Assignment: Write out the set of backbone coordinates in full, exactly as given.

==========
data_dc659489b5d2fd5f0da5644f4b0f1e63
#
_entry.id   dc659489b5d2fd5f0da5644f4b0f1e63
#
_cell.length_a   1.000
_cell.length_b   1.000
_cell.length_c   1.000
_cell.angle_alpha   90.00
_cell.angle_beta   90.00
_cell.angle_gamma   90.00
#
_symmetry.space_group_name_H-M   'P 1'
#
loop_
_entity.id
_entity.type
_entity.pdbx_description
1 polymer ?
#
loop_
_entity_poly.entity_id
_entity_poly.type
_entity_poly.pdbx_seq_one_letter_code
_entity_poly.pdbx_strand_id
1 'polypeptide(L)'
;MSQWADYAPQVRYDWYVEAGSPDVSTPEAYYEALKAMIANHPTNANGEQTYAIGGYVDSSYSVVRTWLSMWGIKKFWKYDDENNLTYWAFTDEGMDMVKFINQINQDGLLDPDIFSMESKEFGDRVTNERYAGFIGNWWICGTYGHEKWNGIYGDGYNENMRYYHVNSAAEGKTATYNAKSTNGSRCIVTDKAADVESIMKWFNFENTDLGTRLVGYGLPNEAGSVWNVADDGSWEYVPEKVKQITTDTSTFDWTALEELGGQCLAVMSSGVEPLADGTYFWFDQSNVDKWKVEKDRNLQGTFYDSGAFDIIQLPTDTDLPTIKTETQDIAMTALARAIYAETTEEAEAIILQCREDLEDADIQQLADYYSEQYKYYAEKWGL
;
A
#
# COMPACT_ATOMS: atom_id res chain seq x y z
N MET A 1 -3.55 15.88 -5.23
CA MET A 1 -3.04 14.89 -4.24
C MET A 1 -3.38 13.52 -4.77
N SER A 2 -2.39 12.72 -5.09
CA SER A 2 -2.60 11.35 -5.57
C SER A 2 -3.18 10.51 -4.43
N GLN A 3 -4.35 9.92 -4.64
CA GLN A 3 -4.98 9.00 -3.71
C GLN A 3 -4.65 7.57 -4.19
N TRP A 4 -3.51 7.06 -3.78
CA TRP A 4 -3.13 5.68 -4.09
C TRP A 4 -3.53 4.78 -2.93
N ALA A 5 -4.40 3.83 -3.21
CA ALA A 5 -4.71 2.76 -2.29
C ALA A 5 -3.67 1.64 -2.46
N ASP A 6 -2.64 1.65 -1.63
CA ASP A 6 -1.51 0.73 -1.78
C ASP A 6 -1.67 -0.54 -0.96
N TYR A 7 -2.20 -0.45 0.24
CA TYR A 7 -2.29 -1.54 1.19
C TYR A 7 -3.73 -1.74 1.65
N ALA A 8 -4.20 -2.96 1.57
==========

data_dc659489b5d2fd5f0da5644f4b0f1e63
#
_entry.id   dc659489b5d2fd5f0da5644f4b0f1e63
#
_cell.length_a   1.000
_cell.length_b   1.000
_cell.length_c   1.000
_cell.angle_alpha   90.00
_cell.angle_beta   90.00
_cell.angle_gamma   90.00
#
_symmetry.space_group_name_H-M   'P 1'
#
loop_
_entity.id
_entity.type
_entity.pdbx_description
1 polymer ?
#
loop_
_entity_poly.entity_id
_entity_poly.type
_entity_poly.pdbx_seq_one_letter_code
_entity_poly.pdbx_strand_id
1 'polypeptide(L)'
;MSQWADYAPQVRYDWYVEAGSPDVSTPEAYYEALKAMIANHPTNANGEQTYAIGGYVDSSYSVVRTWLSMWGIKKFWKYDDENNLTYWAFTDEGMDMVKFINQINQDGLLDPDIFSMESKEFGDRVTNERYAGFIGNWWICGTYGHEKWNGIYGDGYNENMRYYHVNSAAEGKTATYNAKSTNGSRCIVTDKAADVESIMKWFNFENTDLGTRLVGYGLPNEAGSVWNVADDGSWEYVPEKVKQITTDTSTFDWTALEELGGQCLAVMSSGVEPLADGTYFWFDQSNVDKWKVEKDRNLQGTFYDSGAFDIIQLPTDTDLPTIKTETQDIAMTALARAIYAETTEEAEAIILQCREDLEDADIQQLADYYSEQYKYYAEKWGL
;
A
#
# COMPACT_ATOMS: atom_id res chain seq x y z
N MET A 1 -3.55 15.88 -5.23
CA MET A 1 -3.04 14.89 -4.24
C MET A 1 -3.38 13.52 -4.77
N SER A 2 -2.39 12.72 -5.09
CA SER A 2 -2.60 11.35 -5.57
C SER A 2 -3.18 10.51 -4.43
N GLN A 3 -4.35 9.92 -4.64
CA GLN A 3 -4.98 9.00 -3.71
C GLN A 3 -4.65 7.57 -4.19
N TRP A 4 -3.51 7.06 -3.78
CA TRP A 4 -3.13 5.68 -4.09
C TRP A 4 -3.53 4.78 -2.93
N ALA A 5 -4.40 3.83 -3.21
CA ALA A 5 -4.71 2.76 -2.29
C ALA A 5 -3.67 1.64 -2.46
N ASP A 6 -2.64 1.65 -1.63
CA ASP A 6 -1.51 0.73 -1.78
C ASP A 6 -1.67 -0.54 -0.96
N TYR A 7 -2.20 -0.45 0.24
CA TYR A 7 -2.29 -1.54 1.19
C TYR A 7 -3.73 -1.74 1.65
N ALA A 8 -4.20 -2.96 1.57